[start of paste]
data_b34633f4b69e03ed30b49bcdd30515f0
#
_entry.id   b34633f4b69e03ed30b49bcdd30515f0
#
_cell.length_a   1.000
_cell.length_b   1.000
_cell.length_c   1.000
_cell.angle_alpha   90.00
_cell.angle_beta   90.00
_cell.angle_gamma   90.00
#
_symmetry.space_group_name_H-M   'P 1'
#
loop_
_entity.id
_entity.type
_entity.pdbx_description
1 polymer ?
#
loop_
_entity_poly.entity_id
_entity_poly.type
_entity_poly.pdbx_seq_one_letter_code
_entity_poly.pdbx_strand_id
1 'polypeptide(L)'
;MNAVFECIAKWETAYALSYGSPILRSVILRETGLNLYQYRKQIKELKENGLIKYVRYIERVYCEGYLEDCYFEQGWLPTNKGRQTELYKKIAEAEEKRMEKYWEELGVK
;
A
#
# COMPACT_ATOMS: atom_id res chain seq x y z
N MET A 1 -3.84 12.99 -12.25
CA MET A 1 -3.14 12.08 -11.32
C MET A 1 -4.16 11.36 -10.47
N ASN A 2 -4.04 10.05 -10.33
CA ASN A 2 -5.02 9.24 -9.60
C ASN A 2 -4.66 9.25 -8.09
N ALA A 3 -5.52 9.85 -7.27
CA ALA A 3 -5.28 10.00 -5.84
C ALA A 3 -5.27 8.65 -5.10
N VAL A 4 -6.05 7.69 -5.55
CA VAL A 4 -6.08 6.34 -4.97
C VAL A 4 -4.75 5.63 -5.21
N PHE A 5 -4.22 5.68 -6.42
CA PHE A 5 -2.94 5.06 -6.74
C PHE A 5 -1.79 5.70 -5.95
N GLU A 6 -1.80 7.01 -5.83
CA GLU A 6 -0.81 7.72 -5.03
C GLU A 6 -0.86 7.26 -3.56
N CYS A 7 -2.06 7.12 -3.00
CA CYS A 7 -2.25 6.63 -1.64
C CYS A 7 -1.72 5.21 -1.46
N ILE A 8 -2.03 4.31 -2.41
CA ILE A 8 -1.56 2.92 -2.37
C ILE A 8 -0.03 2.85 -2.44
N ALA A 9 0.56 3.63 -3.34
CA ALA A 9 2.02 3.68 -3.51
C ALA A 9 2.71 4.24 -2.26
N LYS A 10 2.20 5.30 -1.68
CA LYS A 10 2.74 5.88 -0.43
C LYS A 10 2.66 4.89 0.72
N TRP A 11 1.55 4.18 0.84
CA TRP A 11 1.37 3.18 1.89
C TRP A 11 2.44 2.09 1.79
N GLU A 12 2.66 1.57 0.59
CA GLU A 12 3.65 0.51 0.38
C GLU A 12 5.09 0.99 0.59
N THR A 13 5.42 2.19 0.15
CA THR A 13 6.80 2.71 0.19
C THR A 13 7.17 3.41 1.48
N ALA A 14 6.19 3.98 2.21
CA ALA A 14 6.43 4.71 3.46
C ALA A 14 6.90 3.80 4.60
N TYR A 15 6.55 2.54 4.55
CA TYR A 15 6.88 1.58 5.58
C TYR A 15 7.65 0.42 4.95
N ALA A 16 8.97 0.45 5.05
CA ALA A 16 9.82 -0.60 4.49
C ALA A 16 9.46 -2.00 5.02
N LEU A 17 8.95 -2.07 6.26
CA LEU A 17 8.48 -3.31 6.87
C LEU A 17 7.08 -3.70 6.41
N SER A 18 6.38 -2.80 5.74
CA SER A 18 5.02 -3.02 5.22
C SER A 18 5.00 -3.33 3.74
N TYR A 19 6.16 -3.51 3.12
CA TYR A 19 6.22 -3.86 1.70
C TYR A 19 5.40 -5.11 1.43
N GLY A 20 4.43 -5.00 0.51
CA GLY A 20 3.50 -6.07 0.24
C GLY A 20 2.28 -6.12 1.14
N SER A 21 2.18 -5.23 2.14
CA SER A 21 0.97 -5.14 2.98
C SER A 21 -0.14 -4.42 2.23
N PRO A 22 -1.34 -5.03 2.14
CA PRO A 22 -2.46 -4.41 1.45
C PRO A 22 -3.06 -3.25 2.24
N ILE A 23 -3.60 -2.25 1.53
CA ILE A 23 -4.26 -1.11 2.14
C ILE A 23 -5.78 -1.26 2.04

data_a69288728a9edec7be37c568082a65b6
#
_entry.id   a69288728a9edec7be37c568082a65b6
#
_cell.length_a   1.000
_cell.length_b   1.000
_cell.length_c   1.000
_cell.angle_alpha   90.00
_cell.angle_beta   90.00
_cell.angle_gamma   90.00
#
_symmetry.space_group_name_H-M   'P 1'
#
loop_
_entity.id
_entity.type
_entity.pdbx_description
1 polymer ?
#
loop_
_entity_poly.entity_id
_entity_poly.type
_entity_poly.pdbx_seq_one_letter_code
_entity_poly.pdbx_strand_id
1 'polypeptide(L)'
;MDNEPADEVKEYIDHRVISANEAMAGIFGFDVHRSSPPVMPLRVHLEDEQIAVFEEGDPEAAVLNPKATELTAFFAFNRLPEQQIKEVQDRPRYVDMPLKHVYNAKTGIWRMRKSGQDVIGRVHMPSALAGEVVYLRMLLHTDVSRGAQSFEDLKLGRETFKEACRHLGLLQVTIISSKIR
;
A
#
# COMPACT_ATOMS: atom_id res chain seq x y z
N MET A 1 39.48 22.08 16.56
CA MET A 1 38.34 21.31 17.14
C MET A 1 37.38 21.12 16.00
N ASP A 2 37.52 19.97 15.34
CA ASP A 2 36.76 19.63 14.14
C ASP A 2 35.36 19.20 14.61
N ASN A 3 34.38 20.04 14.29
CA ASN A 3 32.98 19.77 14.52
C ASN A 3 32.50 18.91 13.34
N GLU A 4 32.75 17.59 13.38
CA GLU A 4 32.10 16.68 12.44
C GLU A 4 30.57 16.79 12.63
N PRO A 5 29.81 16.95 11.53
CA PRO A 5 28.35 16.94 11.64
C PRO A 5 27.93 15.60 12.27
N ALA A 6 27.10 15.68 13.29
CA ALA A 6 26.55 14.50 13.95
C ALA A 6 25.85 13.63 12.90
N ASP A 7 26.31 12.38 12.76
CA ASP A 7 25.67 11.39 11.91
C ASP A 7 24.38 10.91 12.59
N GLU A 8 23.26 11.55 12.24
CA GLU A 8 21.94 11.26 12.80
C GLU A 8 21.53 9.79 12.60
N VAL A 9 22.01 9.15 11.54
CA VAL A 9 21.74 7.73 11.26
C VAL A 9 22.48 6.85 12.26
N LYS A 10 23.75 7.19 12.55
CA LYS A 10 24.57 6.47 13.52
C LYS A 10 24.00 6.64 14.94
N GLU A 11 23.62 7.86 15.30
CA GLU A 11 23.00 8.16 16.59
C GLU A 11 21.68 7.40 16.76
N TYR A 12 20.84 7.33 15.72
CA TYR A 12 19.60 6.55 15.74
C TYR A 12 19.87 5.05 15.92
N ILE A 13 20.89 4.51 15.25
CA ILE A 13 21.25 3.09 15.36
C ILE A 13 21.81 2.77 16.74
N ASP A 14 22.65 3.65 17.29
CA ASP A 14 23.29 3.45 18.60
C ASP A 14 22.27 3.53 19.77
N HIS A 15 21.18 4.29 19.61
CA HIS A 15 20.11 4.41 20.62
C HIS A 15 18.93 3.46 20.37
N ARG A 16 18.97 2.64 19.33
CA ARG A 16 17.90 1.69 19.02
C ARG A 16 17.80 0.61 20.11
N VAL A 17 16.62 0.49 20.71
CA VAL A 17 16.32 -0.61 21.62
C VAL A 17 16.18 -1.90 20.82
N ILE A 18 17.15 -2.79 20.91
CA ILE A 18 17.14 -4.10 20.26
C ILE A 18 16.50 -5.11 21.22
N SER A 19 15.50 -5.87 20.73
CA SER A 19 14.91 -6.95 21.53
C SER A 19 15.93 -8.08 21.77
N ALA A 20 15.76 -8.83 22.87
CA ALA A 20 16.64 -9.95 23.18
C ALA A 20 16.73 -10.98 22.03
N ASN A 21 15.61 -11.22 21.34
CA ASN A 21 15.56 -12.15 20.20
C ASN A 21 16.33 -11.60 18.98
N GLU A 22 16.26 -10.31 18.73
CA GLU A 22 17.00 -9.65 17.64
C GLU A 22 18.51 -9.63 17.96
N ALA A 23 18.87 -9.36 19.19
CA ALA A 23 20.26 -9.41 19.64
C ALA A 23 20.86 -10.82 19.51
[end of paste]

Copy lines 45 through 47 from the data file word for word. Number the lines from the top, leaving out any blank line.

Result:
C PHE A 5 -1.79 5.70 -5.95
N GLU A 6 -1.80 7.01 -5.83
CA GLU A 6 -0.81 7.72 -5.03